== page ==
McGartland also declined to discuss how the board planned to allocate money from the sale. “We don’t know what the answer is going to be for the future, but we have a terrific asset there, and so we’re trying to make some good decisions around how to leverage that asset and what else we can do to help the community, because, in fact, we’ve been a big help to the community in the past,” she says.
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Kearney similarly describes The Mary Webb Centre as a community success. Roughly 50 area artists display work in the gallery at any given time, and the once-weekly open studio and art class sees about 15 participants. The monthly concert series draws people from as far away as Windsor and the United States. These and other events boost chances for local businesses and community groups to earn money, too. Before one concert scheduled in November, for instance, a church group will be hosting a fundraising dinner.
The role the centre plays in the community is especially critical given the uncertain future of other local services: Kearney says that the library, which a few years ago residents rallied to save, is once again facing closure. She fears local schools could be next. “That’s why communities die,” she says.
Over the years, the Ontario government has introduced legislation geared to protect older buildings, most notably in 2005 amendments to the Ontario Heritage Act that provided municipalities with stronger powers to prevent demolition of designated heritage buildings. There’s fierce debate about whether the efforts go far enough. Sometimes older buildings, though, may be difficult, if not impossible, to save.
Punkuj Chawla thought he’d figured out how to generate a sustainable income from the former London elementary school he’d bought in 2015. He envisioned a new multi-disciplinary medical facility for the growing Lambeth community — and the M.B. McEachren Public School, which closed in 2010, seemed ideal for his purposes. He knew the building needed work, including asbestos abatement, but says preservation was his initial goal.
Then, in the spring of 2016, he discovered the building had an extensive mould problem, the result of a leaky roof. Mould can be difficult to completely eradicate, so he decided he would have to demolish the building. But when he applied for a demolition permit, he learned the city intended to designate the old school as a heritage building.
Many local residents supported Chawla’s demolition proposal. He appealed the designation to the provincial Conservation Review Board, which determined the school did not meet heritage criteria. Earlier this year, city council ignored the board’s decision and designated the school anyway.
Chawla says the designation has at the very least doubled his construction costs. He’s trying to find out whether it applies to the whole property or just to the building’s front facade, which was built in 1925, but he confirms that the project will go ahead in the spring. Funds may be available through the city’s heritage program.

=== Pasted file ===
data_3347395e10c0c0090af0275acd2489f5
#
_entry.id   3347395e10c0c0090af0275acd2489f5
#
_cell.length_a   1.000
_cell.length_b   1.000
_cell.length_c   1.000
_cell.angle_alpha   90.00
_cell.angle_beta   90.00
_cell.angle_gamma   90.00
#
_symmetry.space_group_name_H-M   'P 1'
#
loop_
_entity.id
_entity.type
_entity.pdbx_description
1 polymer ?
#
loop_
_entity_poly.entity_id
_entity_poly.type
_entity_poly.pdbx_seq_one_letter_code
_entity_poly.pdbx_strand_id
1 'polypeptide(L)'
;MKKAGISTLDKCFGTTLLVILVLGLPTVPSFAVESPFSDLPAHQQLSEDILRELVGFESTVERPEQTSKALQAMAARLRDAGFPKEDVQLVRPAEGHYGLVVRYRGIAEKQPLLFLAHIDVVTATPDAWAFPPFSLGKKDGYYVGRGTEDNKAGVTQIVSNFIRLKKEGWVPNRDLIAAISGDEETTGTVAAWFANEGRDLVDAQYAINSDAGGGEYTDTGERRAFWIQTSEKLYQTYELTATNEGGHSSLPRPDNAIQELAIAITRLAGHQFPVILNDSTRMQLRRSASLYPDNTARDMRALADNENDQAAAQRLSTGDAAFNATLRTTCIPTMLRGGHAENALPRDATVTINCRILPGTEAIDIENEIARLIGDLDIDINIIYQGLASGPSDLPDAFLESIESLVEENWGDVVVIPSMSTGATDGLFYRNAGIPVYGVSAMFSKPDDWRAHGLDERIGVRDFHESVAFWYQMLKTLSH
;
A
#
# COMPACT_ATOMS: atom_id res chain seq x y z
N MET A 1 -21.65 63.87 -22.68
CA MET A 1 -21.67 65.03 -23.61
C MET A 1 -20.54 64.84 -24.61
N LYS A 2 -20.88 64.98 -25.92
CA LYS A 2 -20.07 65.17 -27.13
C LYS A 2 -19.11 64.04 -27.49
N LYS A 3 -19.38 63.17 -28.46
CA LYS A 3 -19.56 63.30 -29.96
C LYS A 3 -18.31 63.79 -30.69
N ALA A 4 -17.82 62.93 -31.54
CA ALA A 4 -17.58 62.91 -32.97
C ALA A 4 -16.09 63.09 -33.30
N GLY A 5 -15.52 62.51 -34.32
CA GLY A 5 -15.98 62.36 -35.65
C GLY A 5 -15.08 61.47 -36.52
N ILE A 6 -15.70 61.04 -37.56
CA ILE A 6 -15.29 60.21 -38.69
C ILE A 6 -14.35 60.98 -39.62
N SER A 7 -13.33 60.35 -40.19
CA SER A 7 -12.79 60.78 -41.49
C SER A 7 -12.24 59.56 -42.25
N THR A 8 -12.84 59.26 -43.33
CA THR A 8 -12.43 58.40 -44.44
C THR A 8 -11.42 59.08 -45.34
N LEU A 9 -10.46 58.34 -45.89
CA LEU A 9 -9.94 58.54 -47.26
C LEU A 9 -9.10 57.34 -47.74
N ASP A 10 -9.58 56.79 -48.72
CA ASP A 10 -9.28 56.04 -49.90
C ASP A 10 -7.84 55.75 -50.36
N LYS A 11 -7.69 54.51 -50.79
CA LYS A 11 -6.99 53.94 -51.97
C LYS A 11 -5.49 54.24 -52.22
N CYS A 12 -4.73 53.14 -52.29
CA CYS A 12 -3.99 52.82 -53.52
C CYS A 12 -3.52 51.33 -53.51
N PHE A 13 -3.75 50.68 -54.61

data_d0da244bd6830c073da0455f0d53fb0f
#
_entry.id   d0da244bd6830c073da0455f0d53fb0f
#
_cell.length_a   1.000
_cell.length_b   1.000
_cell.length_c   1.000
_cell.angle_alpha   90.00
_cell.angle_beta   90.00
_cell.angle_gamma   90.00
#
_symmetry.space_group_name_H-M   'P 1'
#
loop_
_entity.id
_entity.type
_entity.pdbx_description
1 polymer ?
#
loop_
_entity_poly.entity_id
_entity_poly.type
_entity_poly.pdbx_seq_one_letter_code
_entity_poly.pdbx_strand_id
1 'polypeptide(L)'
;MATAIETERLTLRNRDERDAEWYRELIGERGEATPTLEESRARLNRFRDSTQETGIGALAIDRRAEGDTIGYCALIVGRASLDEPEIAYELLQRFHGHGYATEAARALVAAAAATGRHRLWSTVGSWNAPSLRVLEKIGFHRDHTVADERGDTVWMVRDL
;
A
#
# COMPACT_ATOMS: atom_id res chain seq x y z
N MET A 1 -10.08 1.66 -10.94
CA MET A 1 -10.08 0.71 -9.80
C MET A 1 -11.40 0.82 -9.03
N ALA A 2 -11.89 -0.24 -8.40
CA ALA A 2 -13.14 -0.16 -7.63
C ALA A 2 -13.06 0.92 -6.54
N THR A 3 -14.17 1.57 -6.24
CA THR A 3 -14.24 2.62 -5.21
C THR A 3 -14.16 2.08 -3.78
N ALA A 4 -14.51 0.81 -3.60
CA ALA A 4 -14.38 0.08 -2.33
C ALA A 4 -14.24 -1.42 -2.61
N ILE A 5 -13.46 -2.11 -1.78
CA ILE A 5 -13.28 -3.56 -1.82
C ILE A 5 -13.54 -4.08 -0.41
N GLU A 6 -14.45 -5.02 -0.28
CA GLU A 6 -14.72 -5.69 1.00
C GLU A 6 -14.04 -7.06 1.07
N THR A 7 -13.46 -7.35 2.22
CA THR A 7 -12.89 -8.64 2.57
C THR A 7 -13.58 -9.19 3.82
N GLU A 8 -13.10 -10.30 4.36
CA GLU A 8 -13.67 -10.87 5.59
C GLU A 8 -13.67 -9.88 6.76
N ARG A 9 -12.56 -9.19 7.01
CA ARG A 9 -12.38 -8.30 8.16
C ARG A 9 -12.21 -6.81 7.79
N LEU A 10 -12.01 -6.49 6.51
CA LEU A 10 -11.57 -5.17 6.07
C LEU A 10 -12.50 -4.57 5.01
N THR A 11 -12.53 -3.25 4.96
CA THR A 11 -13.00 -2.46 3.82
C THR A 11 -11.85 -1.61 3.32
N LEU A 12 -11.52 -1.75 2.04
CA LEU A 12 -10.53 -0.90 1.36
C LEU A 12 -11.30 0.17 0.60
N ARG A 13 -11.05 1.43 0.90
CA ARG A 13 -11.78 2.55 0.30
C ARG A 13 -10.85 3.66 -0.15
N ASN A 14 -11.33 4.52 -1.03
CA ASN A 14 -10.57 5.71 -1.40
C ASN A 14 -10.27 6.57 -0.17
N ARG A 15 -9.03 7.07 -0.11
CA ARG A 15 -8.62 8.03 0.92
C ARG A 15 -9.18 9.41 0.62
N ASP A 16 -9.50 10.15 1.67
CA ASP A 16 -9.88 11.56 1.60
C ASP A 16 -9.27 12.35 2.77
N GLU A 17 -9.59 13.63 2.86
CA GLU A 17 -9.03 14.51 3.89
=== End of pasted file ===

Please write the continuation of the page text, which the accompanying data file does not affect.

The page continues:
In Blyth — a community about 100 kilometres north of London — those behind the development of the Canadian Rural Centre of Creativity also discovered that building new was the better option: the former elementary school that had been their chosen site turned out to be beyond repair.
The primary problems with the nearly 60-year-old facility were mould and a lack of insulation, says Peter Smith, project director of Blyth Arts & Cultural Initiative 14/19, the centre’s fundraising campaign.
The school had been a major hub in the tiny community of 1,000, and the decision to demolish it was difficult and emotional, he says. To help the community come to terms with the loss, Blyth 14/19 opened the building to visitors one last time before it came down earlier this year.
“People came in and they touched the walls and they told stories,” Smith says. “It was sad in some ways; it was also beautiful that there was an opportunity to say goodbye to a place that had invested so much energy and imagination into [the community].”
The goal is to finish the new building by 2019. The project is part of a larger coordinated effort to create a local cultural sector.
Many rural communities are working toward similar goals, and they’re trying to figure out how to make old buildings work for them, says Smith. But to remain relevant, physical infrastructure has to lead to something social. “It’s about what happens inside those places,” he says. “Too often, we invest in physical infrastructure, and the whole plan falls apart soon after, because there’s been no thought toward, well, why actually are we doing this — what is the plan beyond next year?”
He recently visited a town in Alberta where millions had been spent to recreate the downtown of the 1920s, with the goal of creating a tourist attraction. But did people want a 1920s-inspired tourist destination? “It shut down,” he says. “Nobody came.”
This is one in a series of stories about issues affecting southwestern Ontario. It's brought to you with the assistance of faculty and students from Western University’s Faculty of Information and Media Studies.
Ontario Hubs are made possible by the Barry and Laurie Green Family Charitable Trust & Goldie Feldman.